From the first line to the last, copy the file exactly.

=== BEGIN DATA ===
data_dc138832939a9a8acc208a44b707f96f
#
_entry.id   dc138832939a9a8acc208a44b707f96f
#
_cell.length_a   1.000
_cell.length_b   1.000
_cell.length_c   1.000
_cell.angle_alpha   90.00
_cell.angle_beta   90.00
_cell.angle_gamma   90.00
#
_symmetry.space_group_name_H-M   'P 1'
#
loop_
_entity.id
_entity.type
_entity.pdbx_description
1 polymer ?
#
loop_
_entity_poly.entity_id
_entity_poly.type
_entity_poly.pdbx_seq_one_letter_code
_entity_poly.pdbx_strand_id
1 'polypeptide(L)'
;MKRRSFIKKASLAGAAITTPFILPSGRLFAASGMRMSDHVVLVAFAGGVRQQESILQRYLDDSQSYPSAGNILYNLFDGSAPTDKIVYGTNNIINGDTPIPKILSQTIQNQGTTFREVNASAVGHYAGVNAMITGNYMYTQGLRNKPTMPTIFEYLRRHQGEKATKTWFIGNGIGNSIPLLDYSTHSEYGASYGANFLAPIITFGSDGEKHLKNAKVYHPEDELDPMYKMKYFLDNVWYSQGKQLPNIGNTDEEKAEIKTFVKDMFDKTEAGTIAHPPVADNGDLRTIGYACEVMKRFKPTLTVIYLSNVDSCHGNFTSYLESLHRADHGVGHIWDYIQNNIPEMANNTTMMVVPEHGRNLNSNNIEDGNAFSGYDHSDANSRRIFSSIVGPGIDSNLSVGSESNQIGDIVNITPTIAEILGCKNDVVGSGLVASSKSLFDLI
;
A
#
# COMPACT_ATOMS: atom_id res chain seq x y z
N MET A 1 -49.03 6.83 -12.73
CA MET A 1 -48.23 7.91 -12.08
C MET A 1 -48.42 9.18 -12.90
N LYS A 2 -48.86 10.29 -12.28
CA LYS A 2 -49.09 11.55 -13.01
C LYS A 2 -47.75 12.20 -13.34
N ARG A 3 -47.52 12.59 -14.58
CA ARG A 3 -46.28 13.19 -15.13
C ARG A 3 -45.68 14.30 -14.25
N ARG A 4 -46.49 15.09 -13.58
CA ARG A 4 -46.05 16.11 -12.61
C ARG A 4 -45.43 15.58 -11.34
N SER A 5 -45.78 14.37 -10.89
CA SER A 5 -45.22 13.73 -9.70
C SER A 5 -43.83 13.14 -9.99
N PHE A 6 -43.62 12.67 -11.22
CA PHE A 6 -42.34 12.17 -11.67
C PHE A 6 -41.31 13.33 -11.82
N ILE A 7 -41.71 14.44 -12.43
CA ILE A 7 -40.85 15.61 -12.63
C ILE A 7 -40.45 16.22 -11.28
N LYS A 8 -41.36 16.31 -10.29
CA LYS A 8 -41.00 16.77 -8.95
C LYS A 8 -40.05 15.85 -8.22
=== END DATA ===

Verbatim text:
data_dc138832939a9a8acc208a44b707f96f
#
_entry.id   dc138832939a9a8acc208a44b707f96f
#
_cell.length_a   1.000
_cell.length_b   1.000
_cell.length_c   1.000
_cell.angle_alpha   90.00
_cell.angle_beta   90.00
_cell.angle_gamma   90.00
#
_symmetry.space_group_name_H-M   'P 1'
#
loop_
_entity.id
_entity.type
_entity.pdbx_description
1 polymer ?
#
loop_
_entity_poly.entity_id
_entity_poly.type
_entity_poly.pdbx_seq_one_letter_code
_entity_poly.pdbx_strand_id
1 'polypeptide(L)'
;MKRRSFIKKASLAGAAITTPFILPSGRLFAASGMRMSDHVVLVAFAGGVRQQESILQRYLDDSQSYPSAGNILYNLFDGSAPTDKIVYGTNNIINGDTPIPKILSQTIQNQGTTFREVNASAVGHYAGVNAMITGNYMYTQGLRNKPTMPTIFEYLRRHQGEKATKTWFIGNGIGNSIPLLDYSTHSEYGASYGANFLAPIITFGSDGEKHLKNAKVYHPEDELDPMYKMKYFLDNVWYSQGKQLPNIGNTDEEKAEIKTFVKDMFDKTEAGTIAHPPVADNGDLRTIGYACEVMKRFKPTLTVIYLSNVDSCHGNFTSYLESLHRADHGVGHIWDYIQNNIPEMANNTTMMVVPEHGRNLNSNNIEDGNAFSGYDHSDANSRRIFSSIVGPGIDSNLSVGSESNQIGDIVNITPTIAEILGCKNDVVGSGLVASSKSLFDLI
;
A
#
# COMPACT_ATOMS: atom_id res chain seq x y z
N MET A 1 -49.03 6.83 -12.73
CA MET A 1 -48.23 7.91 -12.08
C MET A 1 -48.42 9.18 -12.90
N LYS A 2 -48.86 10.29 -12.28
CA LYS A 2 -49.09 11.55 -13.01
C LYS A 2 -47.75 12.20 -13.34
N ARG A 3 -47.52 12.59 -14.58
CA ARG A 3 -46.28 13.19 -15.13
C ARG A 3 -45.68 14.30 -14.25
N ARG A 4 -46.49 15.09 -13.58
CA ARG A 4 -46.05 16.11 -12.61
C ARG A 4 -45.43 15.58 -11.34
N SER A 5 -45.78 14.37 -10.89
CA SER A 5 -45.22 13.73 -9.70
C SER A 5 -43.83 13.14 -9.99
N PHE A 6 -43.62 12.67 -11.22
CA PHE A 6 -42.34 12.17 -11.67
C PHE A 6 -41.31 13.33 -11.82
N ILE A 7 -41.71 14.44 -12.43
CA ILE A 7 -40.85 15.61 -12.63
C ILE A 7 -40.45 16.22 -11.28
N LYS A 8 -41.36 16.31 -10.29
CA LYS A 8 -41.00 16.77 -8.95
C LYS A 8 -40.05 15.85 -8.22